Surveying the Aftermath of Tropical Storm Isaac

Louisiana Public Broadcasting reports on the "heart-wrenching" effects of Tropical Storm Isaac. Charlie Whinham reports in Baton Rouge, La., from a field hospital where hundreds of evacuees with special needs are being treated. Shauna Sanford goes to LaPlace where flood damage was worse after Isaac than Hurricane Katrina.

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    And we turn to the damage done by Isaac.

    The storm is making its way north, hitting Arkansas and Mississippi today, and heading for the Ohio River Valley this weekend. Waters are receding in Louisiana, but cleanup could stretch out for weeks, after Isaac dumped more than a foot of rain and left some homes under 12 feet of water.

    Our colleagues at Louisiana Public Broadcasting have spent the last 48 hours covering the impact.

    We have two dispatches, beginning in Madisonville, near Lake Pontchartrain, north of New Orleans.

    The correspondent is Charlie Whinham.

  • CHARLIE WHINHAM, Louisiana Public Broadcasting:

    Along the north shore in Saint Tammany Parish, a levee break near Madisonville flooded roughly 90 percent of the town.

    Greg Lalonde has lived in his Madisonville neighborhood for 12 years. He even moved recently to a home further away from Lake Pontchartrain, in hopes he would be safer from the floods.


    Bought this house in October and we completely remodeled it. It had never had water in it. You can see that the water was up above the base of those window frames right there, and that put about eight inches of water in this house.

    That house has been here — that boarding house has been here for over 100 years. It never had water in it, and it has got six inches of water in it. Well, we're coming back. There is no doubt about that. We will rebuild. But it's a heartbreaker.


    Heading east Baton Rouge and the campus of LSU. The school is holding hundreds of evacuees with special medical needs. And just blocks away from the makeshift emergency health facility, the campus is also hosting close to 100,000 football fans for the home opener at Tiger Stadium on Saturday.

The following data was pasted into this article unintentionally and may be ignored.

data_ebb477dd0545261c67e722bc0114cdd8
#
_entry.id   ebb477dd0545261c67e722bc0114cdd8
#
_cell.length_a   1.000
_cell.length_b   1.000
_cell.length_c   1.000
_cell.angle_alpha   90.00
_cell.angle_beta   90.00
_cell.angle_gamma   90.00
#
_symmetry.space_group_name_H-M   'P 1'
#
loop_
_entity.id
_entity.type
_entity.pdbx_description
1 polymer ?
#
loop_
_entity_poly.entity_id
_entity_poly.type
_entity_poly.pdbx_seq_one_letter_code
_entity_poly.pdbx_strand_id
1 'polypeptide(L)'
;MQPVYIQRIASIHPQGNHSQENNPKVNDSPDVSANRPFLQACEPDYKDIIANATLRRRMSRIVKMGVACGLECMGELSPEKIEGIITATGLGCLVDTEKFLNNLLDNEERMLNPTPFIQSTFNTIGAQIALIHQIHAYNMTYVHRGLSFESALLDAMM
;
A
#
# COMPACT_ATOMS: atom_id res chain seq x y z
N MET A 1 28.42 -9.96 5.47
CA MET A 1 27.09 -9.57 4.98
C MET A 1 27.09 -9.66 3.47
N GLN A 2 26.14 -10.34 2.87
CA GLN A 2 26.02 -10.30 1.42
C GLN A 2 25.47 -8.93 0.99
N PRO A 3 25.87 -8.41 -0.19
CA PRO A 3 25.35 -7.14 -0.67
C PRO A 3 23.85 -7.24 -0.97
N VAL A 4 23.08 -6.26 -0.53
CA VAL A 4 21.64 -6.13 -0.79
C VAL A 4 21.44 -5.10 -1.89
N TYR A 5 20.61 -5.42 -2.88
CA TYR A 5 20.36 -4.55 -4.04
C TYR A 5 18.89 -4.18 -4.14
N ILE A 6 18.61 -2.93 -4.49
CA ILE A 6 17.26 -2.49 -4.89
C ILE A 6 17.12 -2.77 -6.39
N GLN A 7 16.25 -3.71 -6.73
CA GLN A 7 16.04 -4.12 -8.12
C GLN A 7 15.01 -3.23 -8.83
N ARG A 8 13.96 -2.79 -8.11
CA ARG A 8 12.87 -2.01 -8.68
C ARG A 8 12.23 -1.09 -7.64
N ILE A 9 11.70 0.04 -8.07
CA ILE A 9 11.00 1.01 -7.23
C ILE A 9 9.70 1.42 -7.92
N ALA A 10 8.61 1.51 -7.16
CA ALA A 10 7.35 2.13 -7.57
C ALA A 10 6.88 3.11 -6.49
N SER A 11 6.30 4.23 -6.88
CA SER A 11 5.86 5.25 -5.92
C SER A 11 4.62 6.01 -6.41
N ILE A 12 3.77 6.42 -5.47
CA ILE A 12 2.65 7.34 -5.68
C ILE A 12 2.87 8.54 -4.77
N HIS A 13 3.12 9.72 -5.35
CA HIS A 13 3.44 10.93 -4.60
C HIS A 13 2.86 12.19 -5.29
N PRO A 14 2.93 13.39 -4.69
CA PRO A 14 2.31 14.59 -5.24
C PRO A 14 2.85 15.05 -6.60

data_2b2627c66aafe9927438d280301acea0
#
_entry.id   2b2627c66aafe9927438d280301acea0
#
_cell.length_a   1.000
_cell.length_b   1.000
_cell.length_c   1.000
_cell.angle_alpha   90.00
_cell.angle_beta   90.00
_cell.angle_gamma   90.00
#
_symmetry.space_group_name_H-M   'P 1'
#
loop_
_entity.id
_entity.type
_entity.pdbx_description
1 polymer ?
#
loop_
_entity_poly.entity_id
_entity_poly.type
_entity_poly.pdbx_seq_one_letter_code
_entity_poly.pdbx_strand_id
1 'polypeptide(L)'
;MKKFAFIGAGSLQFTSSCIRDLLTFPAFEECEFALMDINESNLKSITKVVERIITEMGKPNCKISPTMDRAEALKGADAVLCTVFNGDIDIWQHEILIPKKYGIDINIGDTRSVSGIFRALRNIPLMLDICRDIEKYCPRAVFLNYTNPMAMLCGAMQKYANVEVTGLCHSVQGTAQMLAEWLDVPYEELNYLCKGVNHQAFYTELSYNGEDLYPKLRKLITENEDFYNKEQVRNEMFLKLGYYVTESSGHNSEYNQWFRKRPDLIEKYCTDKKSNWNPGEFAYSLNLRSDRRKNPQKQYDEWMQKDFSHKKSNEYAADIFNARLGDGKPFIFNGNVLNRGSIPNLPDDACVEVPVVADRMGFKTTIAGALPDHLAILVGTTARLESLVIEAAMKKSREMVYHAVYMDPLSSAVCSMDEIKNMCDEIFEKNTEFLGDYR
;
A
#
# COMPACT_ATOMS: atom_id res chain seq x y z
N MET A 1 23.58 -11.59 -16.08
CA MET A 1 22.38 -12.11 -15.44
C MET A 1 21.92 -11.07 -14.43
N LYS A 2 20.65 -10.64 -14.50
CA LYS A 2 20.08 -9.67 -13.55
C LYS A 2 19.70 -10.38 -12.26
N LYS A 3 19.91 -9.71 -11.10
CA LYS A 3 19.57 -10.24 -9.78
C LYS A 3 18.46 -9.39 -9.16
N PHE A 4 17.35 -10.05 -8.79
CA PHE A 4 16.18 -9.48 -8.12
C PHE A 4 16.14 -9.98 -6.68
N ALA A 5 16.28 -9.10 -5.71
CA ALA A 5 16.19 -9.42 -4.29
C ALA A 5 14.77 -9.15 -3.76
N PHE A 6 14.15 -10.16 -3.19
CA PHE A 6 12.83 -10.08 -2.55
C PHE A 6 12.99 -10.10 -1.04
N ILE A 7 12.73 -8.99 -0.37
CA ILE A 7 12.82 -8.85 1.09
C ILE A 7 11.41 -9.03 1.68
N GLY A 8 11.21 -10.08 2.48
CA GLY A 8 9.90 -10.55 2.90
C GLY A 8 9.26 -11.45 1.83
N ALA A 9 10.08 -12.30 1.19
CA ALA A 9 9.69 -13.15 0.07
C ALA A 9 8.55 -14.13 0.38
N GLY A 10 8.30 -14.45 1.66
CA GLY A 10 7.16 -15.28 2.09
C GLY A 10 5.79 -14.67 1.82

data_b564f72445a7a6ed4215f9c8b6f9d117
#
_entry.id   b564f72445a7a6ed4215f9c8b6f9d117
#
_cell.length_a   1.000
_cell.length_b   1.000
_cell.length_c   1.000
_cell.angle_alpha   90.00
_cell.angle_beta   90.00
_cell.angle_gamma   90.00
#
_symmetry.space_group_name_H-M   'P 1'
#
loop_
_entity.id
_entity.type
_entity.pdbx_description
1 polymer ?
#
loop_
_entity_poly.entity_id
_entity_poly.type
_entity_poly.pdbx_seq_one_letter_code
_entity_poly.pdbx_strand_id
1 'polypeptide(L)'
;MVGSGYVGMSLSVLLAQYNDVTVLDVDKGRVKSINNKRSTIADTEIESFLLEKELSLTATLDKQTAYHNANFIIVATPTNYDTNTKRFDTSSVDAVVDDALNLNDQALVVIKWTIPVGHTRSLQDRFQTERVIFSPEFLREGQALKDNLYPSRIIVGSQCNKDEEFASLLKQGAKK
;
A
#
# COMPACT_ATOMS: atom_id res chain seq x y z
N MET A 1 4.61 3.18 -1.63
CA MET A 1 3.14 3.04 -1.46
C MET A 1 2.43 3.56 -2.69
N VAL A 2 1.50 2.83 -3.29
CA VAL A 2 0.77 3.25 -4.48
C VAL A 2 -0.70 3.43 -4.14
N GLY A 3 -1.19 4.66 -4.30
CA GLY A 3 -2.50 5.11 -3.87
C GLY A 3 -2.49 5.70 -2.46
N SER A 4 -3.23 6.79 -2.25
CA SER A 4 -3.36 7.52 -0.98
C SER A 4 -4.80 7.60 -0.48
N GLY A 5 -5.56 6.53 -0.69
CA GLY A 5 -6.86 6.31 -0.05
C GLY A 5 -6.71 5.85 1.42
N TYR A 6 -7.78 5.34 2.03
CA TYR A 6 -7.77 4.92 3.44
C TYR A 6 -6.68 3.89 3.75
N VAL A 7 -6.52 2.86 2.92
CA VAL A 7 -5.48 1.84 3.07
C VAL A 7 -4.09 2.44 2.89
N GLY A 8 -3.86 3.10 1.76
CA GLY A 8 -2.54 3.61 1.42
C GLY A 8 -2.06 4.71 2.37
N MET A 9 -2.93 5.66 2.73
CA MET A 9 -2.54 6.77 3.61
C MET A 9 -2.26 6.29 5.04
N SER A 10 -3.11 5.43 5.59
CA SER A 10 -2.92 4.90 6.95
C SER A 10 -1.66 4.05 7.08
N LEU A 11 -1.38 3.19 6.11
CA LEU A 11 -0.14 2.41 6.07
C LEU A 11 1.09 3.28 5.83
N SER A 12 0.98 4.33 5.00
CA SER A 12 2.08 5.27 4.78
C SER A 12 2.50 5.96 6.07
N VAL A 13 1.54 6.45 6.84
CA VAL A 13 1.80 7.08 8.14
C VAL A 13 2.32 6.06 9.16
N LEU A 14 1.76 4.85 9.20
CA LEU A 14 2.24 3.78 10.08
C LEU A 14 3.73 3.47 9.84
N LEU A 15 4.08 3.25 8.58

Once again, the LSU Field House is no stranger for hurricane relief efforts.

  • JAMIE ROQUES, Louisiana State University:

    We have doctors and nurses here from different state agencies, some volunteers. And we take care of people who don't qualify to go into a hospital, but can't take care of themselves at home. And so we take care of them here.

    I think it was in 1996. It started off with Hurricane Georges, if you all remember that. We set up about four shelters. We've worked like Hurricane Georges. We set up for Hurricane Ivan. We have done Lili. We have done Rita, Katrina. We were here for that storm and took care of 11,000 people. We did Gustav and Ike, and now we're doing Hurricane Isaac.


    Our second report is from Shauna Sanford. She spoke with people in St. John the Baptist Parish in LaPlace also near Lake Pontchartrain and west of New Orleans.

  • SHAUNA SANFORD, Louisiana Public Broadcasting:

    It may look like a small lake, but it's really just the shoulder of airline highway heading toward LaPlace, the handiwork of Hurricane Isaac.


    The roads look horrible. The subdivisions are horrible.


    Stacey Brennan and her husband were among the many residents of St. John the Baptist Parish who waited in gas lines for hours to fill up their vehicles and gas cans.

    While the area has never taken on this much water, Stacey says they have seen and weathered plenty of storms.


    We were in Andrew in 1992. My mom's house got totalled. For Katrina — so we just try to bunker down and help everybody who we can help and help ourselves.


    And in some areas on Thursday, the water was still very deep, sending search crews from the military, sheriff's office, National Guard and the Department of Wildlife and Fisheries into neighborhoods to rescue those trapped inside their homes.

    Despite the threat of Isaac, Tracy Echard never considered leaving her home.


    I have been here about six years and I have got other people that have been here 10, 20, 30 years and says this has never happened in LaPlace. That is what we all say.


    Residents have been forced to evacuate. They have boarded buses that are now headed to shelters in Alexandria, Shreveport and Monroe.

    Returning from out of town, Eric Dupree found his home underwater.


    It's heart-wrenching, but you can't do nothing about it.


    Waiting nearby was Gerard Trigo, who works for the parish's animal control department.


    We couldn't get out and we ended up having to call for somebody to evacuate us. Katrina, the water only came up to about halfway up my driveway. This here, the water came in the house about two feet.


    You never know what to expect. You never know. You know, you have been around for years, and, still, it doesn't happen to us, it doesn't happen to us. It will happen to whoever, whenever. You never know. You can't stop Mother Nature, no matter where are you at.


    A tough lesson to learn, but one she and others won't soon forget.


    In the wake of Isaac, some state and local officials are pressing anew for a federal commitment to strengthen flood walls and levees for other parts of Southern Louisiana.